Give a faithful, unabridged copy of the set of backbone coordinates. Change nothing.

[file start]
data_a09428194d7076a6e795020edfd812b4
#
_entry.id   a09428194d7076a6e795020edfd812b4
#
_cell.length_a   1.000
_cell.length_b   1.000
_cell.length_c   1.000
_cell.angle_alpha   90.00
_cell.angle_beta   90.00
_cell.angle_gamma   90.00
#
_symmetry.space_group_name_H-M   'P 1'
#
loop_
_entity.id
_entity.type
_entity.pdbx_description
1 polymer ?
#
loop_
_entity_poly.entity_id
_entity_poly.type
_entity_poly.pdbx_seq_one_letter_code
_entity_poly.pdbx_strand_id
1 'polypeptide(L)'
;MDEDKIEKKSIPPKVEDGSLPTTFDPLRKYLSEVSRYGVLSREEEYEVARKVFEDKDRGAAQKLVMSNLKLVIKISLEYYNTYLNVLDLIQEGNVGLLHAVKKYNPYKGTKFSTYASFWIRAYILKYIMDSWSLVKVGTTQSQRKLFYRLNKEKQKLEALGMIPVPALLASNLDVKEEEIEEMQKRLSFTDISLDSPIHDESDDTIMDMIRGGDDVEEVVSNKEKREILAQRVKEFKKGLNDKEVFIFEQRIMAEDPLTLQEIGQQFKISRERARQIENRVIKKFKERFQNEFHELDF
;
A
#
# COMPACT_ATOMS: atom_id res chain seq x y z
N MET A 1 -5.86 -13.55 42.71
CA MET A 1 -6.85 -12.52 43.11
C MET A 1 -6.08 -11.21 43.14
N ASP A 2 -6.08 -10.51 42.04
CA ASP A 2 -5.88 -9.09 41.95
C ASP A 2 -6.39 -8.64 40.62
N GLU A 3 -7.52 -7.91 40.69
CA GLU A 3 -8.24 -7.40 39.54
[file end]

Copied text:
data_a09428194d7076a6e795020edfd812b4
#
_entry.id   a09428194d7076a6e795020edfd812b4
#
_cell.length_a   1.000
_cell.length_b   1.000
_cell.length_c   1.000
_cell.angle_alpha   90.00
_cell.angle_beta   90.00
_cell.angle_gamma   90.00
#
_symmetry.space_group_name_H-M   'P 1'
#
loop_
_entity.id
_entity.type
_entity.pdbx_description
1 polymer ?
#
loop_
_entity_poly.entity_id
_entity_poly.type
_entity_poly.pdbx_seq_one_letter_code
_entity_poly.pdbx_strand_id
1 'polypeptide(L)'
;MDEDKIEKKSIPPKVEDGSLPTTFDPLRKYLSEVSRYGVLSREEEYEVARKVFEDKDRGAAQKLVMSNLKLVIKISLEYYNTYLNVLDLIQEGNVGLLHAVKKYNPYKGTKFSTYASFWIRAYILKYIMDSWSLVKVGTTQSQRKLFYRLNKEKQKLEALGMIPVPALLASNLDVKEEEIEEMQKRLSFTDISLDSPIHDESDDTIMDMIRGGDDVEEVVSNKEKREILAQRVKEFKKGLNDKEVFIFEQRIMAEDPLTLQEIGQQFKISRERARQIENRVIKKFKERFQNEFHELDF
;
A
#
# COMPACT_ATOMS: atom_id res chain seq x y z
N MET A 1 -5.86 -13.55 42.71
CA MET A 1 -6.85 -12.52 43.11
C MET A 1 -6.08 -11.21 43.14
N ASP A 2 -6.08 -10.51 42.04
CA ASP A 2 -5.88 -9.09 41.95
C ASP A 2 -6.39 -8.64 40.62
N GLU A 3 -7.52 -7.91 40.69
CA GLU A 3 -8.24 -7.40 39.54